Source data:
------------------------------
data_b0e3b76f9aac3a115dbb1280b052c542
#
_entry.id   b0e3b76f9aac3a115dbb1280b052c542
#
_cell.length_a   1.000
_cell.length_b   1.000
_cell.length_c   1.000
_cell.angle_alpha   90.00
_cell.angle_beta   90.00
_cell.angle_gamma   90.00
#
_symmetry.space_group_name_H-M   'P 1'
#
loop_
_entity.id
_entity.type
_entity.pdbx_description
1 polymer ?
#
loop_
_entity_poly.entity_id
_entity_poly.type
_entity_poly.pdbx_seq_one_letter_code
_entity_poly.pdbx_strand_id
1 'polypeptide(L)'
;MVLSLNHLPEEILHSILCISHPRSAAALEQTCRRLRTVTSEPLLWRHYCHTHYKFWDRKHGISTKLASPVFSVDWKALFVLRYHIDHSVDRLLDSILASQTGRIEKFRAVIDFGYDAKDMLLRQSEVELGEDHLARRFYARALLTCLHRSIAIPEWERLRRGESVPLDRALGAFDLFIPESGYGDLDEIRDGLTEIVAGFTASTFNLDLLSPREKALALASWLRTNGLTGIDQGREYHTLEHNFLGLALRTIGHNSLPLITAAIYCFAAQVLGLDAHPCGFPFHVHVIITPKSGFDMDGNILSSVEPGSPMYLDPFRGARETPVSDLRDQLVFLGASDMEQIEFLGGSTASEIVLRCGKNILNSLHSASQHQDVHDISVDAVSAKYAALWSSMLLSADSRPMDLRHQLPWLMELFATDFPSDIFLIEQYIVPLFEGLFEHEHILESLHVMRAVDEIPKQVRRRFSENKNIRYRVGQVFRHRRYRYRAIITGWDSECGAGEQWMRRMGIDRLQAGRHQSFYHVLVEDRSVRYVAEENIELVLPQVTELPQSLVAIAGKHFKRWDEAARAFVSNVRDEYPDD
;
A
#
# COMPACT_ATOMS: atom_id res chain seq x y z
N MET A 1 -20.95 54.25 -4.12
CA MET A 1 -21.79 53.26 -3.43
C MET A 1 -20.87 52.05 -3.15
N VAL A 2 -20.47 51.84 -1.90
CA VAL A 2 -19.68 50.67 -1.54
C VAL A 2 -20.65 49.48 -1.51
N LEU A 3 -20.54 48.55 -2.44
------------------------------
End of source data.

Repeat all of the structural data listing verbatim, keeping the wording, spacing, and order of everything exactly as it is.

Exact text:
data_b0e3b76f9aac3a115dbb1280b052c542
#
_entry.id   b0e3b76f9aac3a115dbb1280b052c542
#
_cell.length_a   1.000
_cell.length_b   1.000
_cell.length_c   1.000
_cell.angle_alpha   90.00
_cell.angle_beta   90.00
_cell.angle_gamma   90.00
#
_symmetry.space_group_name_H-M   'P 1'
#
loop_
_entity.id
_entity.type
_entity.pdbx_description
1 polymer ?
#
loop_
_entity_poly.entity_id
_entity_poly.type
_entity_poly.pdbx_seq_one_letter_code
_entity_poly.pdbx_strand_id
1 'polypeptide(L)'
;MVLSLNHLPEEILHSILCISHPRSAAALEQTCRRLRTVTSEPLLWRHYCHTHYKFWDRKHGISTKLASPVFSVDWKALFVLRYHIDHSVDRLLDSILASQTGRIEKFRAVIDFGYDAKDMLLRQSEVELGEDHLARRFYARALLTCLHRSIAIPEWERLRRGESVPLDRALGAFDLFIPESGYGDLDEIRDGLTEIVAGFTASTFNLDLLSPREKALALASWLRTNGLTGIDQGREYHTLEHNFLGLALRTIGHNSLPLITAAIYCFAAQVLGLDAHPCGFPFHVHVIITPKSGFDMDGNILSSVEPGSPMYLDPFRGARETPVSDLRDQLVFLGASDMEQIEFLGGSTASEIVLRCGKNILNSLHSASQHQDVHDISVDAVSAKYAALWSSMLLSADSRPMDLRHQLPWLMELFATDFPSDIFLIEQYIVPLFEGLFEHEHILESLHVMRAVDEIPKQVRRRFSENKNIRYRVGQVFRHRRYRYRAIITGWDSECGAGEQWMRRMGIDRLQAGRHQSFYHVLVEDRSVRYVAEENIELVLPQVTELPQSLVAIAGKHFKRWDEAARAFVSNVRDEYPDD
;
A
#
# COMPACT_ATOMS: atom_id res chain seq x y z
N MET A 1 -20.95 54.25 -4.12
CA MET A 1 -21.79 53.26 -3.43
C MET A 1 -20.87 52.05 -3.15
N VAL A 2 -20.47 51.84 -1.90
CA VAL A 2 -19.68 50.67 -1.54
C VAL A 2 -20.65 49.48 -1.51
N LEU A 3 -20.54 48.55 -2.44